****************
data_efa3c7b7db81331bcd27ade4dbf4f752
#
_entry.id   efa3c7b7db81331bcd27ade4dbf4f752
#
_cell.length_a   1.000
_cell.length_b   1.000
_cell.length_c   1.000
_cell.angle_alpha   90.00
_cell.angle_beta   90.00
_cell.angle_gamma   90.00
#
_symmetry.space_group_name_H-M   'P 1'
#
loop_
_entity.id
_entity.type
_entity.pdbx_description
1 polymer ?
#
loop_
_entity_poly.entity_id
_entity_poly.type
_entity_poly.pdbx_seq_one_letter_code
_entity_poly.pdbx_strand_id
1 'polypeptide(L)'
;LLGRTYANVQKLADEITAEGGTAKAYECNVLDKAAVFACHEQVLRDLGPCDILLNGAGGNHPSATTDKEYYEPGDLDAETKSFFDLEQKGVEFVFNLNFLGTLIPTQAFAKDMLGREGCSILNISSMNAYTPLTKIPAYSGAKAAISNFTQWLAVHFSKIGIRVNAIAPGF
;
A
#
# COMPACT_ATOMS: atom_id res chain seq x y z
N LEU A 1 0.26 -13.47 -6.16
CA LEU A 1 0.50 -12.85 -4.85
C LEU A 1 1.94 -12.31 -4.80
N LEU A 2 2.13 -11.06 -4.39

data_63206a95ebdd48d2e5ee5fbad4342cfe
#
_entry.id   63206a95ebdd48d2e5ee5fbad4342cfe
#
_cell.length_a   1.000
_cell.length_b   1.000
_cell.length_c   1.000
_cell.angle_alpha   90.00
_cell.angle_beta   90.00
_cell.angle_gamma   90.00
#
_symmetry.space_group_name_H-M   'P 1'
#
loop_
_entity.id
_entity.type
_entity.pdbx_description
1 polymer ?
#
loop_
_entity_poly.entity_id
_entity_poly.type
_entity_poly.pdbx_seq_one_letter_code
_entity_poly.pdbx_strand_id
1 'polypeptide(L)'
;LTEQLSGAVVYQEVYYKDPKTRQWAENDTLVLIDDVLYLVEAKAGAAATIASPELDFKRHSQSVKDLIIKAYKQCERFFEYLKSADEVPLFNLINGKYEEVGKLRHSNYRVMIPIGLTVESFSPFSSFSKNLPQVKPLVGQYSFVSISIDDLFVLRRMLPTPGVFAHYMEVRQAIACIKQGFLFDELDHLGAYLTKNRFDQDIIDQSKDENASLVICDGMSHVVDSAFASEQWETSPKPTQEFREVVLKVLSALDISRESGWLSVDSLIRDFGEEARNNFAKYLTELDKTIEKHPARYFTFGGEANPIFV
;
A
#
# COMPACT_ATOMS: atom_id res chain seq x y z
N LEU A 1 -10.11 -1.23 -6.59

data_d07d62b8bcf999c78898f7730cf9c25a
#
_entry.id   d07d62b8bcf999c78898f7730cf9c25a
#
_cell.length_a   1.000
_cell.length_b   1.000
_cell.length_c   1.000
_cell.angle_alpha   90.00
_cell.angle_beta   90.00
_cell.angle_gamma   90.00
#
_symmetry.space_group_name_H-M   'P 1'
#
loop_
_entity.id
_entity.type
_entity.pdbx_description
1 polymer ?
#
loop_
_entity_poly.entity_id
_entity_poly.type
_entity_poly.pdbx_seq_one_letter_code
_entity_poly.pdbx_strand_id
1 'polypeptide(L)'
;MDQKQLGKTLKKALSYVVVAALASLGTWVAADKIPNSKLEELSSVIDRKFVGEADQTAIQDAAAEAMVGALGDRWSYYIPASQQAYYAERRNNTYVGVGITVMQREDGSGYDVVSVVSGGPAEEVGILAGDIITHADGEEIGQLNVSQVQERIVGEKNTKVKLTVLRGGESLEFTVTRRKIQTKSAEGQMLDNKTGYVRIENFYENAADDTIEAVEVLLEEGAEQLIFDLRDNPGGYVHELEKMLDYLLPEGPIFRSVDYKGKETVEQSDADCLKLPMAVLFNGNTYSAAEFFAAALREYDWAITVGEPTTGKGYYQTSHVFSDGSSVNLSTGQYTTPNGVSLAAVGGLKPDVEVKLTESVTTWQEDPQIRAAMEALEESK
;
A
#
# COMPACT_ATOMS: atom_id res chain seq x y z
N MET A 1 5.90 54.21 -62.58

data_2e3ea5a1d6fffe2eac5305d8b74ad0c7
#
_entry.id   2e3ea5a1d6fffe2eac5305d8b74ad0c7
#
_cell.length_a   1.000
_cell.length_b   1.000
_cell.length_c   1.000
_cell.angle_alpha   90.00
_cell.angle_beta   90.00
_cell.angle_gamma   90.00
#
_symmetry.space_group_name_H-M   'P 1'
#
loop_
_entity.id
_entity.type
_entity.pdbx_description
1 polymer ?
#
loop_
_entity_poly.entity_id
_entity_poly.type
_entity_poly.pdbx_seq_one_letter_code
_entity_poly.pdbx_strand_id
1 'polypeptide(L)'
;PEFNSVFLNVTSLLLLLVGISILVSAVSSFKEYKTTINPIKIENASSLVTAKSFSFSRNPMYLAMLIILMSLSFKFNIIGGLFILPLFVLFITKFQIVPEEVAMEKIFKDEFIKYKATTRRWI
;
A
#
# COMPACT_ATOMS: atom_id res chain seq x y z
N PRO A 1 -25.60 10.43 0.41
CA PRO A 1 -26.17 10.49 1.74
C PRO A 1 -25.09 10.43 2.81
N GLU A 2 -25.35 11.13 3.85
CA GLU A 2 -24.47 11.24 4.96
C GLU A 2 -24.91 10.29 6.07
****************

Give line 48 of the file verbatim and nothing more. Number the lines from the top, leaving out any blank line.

loop_